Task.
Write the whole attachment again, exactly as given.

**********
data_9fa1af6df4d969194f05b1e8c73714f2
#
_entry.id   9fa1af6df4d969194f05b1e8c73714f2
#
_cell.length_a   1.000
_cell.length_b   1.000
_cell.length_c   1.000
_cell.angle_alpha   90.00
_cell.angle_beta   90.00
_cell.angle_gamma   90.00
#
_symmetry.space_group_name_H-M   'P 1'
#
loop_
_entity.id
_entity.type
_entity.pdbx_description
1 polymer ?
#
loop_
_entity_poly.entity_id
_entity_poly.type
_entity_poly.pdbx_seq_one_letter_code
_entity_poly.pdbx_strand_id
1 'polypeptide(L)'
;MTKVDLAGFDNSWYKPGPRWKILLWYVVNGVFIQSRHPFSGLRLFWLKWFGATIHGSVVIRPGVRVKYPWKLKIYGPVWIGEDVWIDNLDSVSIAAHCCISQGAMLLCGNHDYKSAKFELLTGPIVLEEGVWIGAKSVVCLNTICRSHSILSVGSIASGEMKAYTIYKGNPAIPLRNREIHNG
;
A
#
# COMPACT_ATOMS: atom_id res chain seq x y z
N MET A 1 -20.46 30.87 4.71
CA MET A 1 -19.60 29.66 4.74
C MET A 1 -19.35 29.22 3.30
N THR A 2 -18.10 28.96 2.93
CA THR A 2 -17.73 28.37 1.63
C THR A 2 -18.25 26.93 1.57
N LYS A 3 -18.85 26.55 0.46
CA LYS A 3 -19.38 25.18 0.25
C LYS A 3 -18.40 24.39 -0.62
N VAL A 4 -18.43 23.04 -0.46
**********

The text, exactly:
data_9fa1af6df4d969194f05b1e8c73714f2
#
_entry.id   9fa1af6df4d969194f05b1e8c73714f2
#
_cell.length_a   1.000
_cell.length_b   1.000
_cell.length_c   1.000
_cell.angle_alpha   90.00
_cell.angle_beta   90.00
_cell.angle_gamma   90.00
#
_symmetry.space_group_name_H-M   'P 1'
#
loop_
_entity.id
_entity.type
_entity.pdbx_description
1 polymer ?
#
loop_
_entity_poly.entity_id
_entity_poly.type
_entity_poly.pdbx_seq_one_letter_code
_entity_poly.pdbx_strand_id
1 'polypeptide(L)'
;MTKVDLAGFDNSWYKPGPRWKILLWYVVNGVFIQSRHPFSGLRLFWLKWFGATIHGSVVIRPGVRVKYPWKLKIYGPVWIGEDVWIDNLDSVSIAAHCCISQGAMLLCGNHDYKSAKFELLTGPIVLEEGVWIGAKSVVCLNTICRSHSILSVGSIASGEMKAYTIYKGNPAIPLRNREIHNG
;
A
#
# COMPACT_ATOMS: atom_id res chain seq x y z
N MET A 1 -20.46 30.87 4.71
CA MET A 1 -19.60 29.66 4.74
C MET A 1 -19.35 29.22 3.30
N THR A 2 -18.10 28.96 2.93
CA THR A 2 -17.73 28.37 1.63
C THR A 2 -18.25 26.93 1.57
N LYS A 3 -18.85 26.55 0.46
CA LYS A 3 -19.38 25.18 0.25
C LYS A 3 -18.40 24.39 -0.62
N VAL A 4 -18.43 23.04 -0.46